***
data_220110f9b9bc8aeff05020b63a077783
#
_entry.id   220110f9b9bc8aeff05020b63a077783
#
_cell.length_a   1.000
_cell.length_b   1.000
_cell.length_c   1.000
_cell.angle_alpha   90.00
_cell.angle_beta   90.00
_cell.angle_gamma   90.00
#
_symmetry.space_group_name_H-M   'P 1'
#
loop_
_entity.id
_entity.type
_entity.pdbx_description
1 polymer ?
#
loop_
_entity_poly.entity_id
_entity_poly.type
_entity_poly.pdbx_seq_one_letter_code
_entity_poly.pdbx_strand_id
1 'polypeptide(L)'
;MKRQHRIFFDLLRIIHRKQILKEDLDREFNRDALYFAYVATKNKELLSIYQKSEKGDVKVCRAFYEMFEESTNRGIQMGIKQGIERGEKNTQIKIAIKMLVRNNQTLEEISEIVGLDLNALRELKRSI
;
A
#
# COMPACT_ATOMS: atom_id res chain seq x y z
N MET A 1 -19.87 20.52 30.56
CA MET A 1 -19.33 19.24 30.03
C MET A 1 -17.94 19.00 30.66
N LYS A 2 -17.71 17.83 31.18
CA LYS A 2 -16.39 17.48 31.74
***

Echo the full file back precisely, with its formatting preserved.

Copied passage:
data_220110f9b9bc8aeff05020b63a077783
#
_entry.id   220110f9b9bc8aeff05020b63a077783
#
_cell.length_a   1.000
_cell.length_b   1.000
_cell.length_c   1.000
_cell.angle_alpha   90.00
_cell.angle_beta   90.00
_cell.angle_gamma   90.00
#
_symmetry.space_group_name_H-M   'P 1'
#
loop_
_entity.id
_entity.type
_entity.pdbx_description
1 polymer ?
#
loop_
_entity_poly.entity_id
_entity_poly.type
_entity_poly.pdbx_seq_one_letter_code
_entity_poly.pdbx_strand_id
1 'polypeptide(L)'
;MKRQHRIFFDLLRIIHRKQILKEDLDREFNRDALYFAYVATKNKELLSIYQKSEKGDVKVCRAFYEMFEESTNRGIQMGIKQGIERGEKNTQIKIAIKMLVRNNQTLEEISEIVGLDLNALRELKRSI
;
A
#
# COMPACT_ATOMS: atom_id res chain seq x y z
N MET A 1 -19.87 20.52 30.56
CA MET A 1 -19.33 19.24 30.03
C MET A 1 -17.94 19.00 30.66
N LYS A 2 -17.71 17.83 31.18
CA LYS A 2 -16.39 17.48 31.74